Sustainability and quality are topics that are quite close to Aki Tuncer. In the early 2000s he was the one who already offered green labels in his Ghetto Deluxe stores in Heilbronn. Meanwhile he has changed sides and further spreads the thought of sustainability as German country manager of Knowledge Cotton Apparel. For Tuncer, who is part of the industry since the ‘80s, a conscious consumption is where the future is heading.
Aki, you are in the industry for decades now. How do you evaluate the current state of retail?
Compared to the past, retail has totally changed. Retailers today face substantially different tasks and challenges. This begins with the administrative effort including taxes etc. and continues with a surplus of goods and new labels. It has come to a point where retailers don’t know what to bet on anymore. Spurred by the verticals’ success, all suppliers have worked on their concepts and meanwhile offer good products and high quality. The demand for service on the floors also keeps growing. During my last visit of downtown Hamburg together with my family I’ve noticed that Snipes, for example, had coaches on their floors who informed sales assistants and colleagues via headphones and ordered them to clear up or to serve customers. This is a form of completely organized consumption. Therefore a totally different thing than back in the days. Retail currently operates on a whole different level. But there are always winners and losers. The successful will always be on the bright side while those who don’t manage to rethink their concepts, occupy niches and to reach their target group will lose. You have to be different in order to survive, more than ever. Profits are located in the buying. However, buyers these days are way too restrained. In most cases they just react when the end consumer demands something specific. The courage to buy progressively is missing. It’s more about ordering basics and playing it safe. What’s missing is innovation. But this is exactly what to bring on the floors for attracting young people to the store.
Can green fashion achieve that in your opinion?
Yes, I’m serving the sustainable market for years. Already when I owned my stores we reoriented ourselves from American streetwear and Italian fashion to Scandinavian purism and lifestyle in early 2000. And this is how I’ve gradually come to offer sustainable labels. I wanted to know where products are made and looked for products that are long-lasting and interesting for my target group as well. The birth of my daughter has also made me think about a more conscious lifestyle. And this was in a time when the LOHA movement started and a new generation of German Green fashion stores such as Glore opened their doors. With Knowledge Cotton Apparel I keep growing by 15-20% from season to season. There’s still room to expand.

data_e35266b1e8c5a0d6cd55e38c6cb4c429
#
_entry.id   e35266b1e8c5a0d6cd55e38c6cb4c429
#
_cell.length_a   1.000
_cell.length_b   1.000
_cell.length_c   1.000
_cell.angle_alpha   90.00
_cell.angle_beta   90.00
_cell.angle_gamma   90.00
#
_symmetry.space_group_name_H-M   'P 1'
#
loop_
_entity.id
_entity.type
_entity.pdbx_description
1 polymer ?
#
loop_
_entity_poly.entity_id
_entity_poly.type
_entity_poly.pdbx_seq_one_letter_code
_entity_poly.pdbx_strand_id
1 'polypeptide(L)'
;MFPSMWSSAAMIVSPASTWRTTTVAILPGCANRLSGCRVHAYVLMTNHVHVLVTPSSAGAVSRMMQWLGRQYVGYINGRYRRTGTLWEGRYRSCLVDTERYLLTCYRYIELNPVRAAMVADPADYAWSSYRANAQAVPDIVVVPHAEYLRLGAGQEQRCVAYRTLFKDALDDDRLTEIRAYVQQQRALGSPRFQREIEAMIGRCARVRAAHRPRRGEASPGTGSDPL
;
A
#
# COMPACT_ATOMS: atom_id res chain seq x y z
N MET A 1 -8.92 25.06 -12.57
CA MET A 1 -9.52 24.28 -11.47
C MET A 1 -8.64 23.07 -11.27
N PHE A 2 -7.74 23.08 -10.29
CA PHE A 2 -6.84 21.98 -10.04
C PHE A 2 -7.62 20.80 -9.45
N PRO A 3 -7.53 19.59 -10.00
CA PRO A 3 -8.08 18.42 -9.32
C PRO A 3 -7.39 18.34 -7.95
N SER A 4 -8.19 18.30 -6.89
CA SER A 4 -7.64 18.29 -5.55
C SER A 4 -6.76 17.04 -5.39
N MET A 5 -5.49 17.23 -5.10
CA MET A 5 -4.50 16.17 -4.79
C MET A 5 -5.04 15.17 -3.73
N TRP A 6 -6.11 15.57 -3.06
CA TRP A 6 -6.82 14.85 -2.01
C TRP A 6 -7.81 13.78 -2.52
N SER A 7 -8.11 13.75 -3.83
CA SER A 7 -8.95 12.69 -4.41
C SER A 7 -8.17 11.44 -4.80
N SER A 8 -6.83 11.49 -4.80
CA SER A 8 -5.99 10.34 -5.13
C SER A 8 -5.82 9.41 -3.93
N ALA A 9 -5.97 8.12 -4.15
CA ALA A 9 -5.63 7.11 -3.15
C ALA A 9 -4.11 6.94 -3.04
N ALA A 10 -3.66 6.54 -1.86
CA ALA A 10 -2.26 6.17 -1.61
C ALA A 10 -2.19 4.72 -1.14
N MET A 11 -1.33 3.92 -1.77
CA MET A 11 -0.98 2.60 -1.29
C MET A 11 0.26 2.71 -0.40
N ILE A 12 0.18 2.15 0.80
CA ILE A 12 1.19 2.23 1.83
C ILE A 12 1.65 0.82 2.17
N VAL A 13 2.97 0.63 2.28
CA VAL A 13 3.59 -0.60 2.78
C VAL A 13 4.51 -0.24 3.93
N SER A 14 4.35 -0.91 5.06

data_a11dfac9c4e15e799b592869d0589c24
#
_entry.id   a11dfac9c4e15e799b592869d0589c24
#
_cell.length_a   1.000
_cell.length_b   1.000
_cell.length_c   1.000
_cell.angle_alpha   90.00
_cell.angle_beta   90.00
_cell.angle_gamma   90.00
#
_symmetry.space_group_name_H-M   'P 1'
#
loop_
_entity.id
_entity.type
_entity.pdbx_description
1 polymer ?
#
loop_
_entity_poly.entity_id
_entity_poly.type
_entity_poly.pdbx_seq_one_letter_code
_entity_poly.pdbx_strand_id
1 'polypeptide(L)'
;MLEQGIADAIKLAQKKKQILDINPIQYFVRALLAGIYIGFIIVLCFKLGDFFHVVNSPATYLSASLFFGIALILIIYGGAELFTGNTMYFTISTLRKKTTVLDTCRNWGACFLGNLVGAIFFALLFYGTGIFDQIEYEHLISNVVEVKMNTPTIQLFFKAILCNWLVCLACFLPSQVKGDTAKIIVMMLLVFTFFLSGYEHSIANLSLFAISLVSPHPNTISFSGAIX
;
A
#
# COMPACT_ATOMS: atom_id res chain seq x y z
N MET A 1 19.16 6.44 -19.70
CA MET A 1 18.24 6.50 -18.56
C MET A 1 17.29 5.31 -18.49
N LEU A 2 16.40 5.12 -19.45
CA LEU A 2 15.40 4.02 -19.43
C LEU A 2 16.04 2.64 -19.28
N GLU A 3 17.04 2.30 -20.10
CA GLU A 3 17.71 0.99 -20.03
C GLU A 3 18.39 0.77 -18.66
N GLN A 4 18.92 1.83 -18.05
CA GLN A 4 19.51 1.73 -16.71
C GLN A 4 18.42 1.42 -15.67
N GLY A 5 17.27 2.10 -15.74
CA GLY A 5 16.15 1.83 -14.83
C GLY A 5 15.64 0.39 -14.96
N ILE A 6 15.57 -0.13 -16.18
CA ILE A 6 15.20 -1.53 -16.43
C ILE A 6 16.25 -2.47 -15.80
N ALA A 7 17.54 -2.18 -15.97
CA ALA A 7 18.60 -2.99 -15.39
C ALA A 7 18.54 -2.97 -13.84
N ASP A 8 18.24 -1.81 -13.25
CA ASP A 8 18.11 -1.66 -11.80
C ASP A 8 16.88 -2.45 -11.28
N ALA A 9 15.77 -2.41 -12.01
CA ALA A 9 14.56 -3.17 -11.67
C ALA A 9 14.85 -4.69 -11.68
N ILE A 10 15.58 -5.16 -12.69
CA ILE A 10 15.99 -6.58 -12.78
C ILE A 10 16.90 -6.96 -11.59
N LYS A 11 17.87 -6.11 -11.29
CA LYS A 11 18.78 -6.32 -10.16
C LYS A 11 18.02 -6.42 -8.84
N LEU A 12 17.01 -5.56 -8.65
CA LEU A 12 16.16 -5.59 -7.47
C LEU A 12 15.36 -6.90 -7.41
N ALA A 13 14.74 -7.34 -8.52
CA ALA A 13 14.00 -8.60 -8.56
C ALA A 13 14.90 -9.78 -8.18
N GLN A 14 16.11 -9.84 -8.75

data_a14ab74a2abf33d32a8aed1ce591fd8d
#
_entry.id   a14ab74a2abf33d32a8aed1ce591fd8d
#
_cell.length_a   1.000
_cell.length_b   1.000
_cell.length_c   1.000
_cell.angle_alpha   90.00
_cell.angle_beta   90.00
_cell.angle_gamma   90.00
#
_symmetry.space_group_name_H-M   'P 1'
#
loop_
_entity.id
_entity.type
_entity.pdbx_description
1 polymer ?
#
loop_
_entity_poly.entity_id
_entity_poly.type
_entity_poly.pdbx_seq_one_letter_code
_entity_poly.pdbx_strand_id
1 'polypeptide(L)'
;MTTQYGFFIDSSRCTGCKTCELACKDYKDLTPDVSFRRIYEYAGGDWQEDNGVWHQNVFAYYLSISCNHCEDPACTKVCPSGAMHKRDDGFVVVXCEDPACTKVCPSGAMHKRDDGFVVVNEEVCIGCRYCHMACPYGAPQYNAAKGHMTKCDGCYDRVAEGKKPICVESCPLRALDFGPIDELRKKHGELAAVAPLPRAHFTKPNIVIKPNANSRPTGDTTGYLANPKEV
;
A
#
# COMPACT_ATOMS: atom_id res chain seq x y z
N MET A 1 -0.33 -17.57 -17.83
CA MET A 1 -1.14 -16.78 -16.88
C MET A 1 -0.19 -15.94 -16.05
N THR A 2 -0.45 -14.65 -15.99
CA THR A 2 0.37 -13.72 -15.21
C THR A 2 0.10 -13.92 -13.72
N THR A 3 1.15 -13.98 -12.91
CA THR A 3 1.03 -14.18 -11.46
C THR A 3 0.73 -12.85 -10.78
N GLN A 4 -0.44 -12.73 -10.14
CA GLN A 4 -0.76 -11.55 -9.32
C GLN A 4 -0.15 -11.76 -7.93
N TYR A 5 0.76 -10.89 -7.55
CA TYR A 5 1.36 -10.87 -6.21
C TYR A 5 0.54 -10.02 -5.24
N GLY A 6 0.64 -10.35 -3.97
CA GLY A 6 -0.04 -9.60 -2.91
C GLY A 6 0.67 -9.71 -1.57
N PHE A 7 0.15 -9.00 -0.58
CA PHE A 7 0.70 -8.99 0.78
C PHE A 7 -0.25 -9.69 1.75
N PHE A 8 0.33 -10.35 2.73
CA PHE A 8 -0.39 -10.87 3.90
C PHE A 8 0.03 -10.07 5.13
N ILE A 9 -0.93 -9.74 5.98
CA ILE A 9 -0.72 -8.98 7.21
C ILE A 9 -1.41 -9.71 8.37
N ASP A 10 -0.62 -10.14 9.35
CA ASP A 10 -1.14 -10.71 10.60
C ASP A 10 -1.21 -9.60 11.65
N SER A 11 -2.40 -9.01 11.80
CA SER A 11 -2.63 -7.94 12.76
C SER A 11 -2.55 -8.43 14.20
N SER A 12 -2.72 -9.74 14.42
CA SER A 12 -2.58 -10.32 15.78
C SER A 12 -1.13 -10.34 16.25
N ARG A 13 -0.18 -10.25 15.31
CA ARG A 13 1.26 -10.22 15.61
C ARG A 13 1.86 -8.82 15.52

Do you sometimes regret changing sides and not being active as a retailer anymore?
I don’t miss anything. The business is what I know by heart. I started back in the ’80s and have been active in the retail segment independently for more than 20 years. We had five stores including an outlet. I’ve seen many people coming and going. I know the topics of retail and lately notice a loss of quality. One of the reasons not to forget is e-commerce which makes the retail business harder. In order to compensate this trend you have to invest in high-quality service. But today hardly any retailer does trainings for product or merchandising. Customers know the products better than retailers do. Except for the niches, such as the green stores, where retailers know everything about their products. Because in that niche it’s all about conscious consumption and knowing where, how and from what garments are produced etc.
Apart from that you want to make money out of sustainable fashion, how do you live the idea of sustainability personally?
For me sustainability is not a trend but a lifestyle. It’s not about stopping to buy things but about consuming consciously. There is nothing bad about having money and to do business but all this should happen on a healthy scale. This is what I want to set an example of to my daughter. I personally buy something only when needed. Concerning furniture we don’t buy at Ikea but opt for vintage furniture. And when it comes to fashion it’s about buying less things that at the same time are high-quality and long-lasting.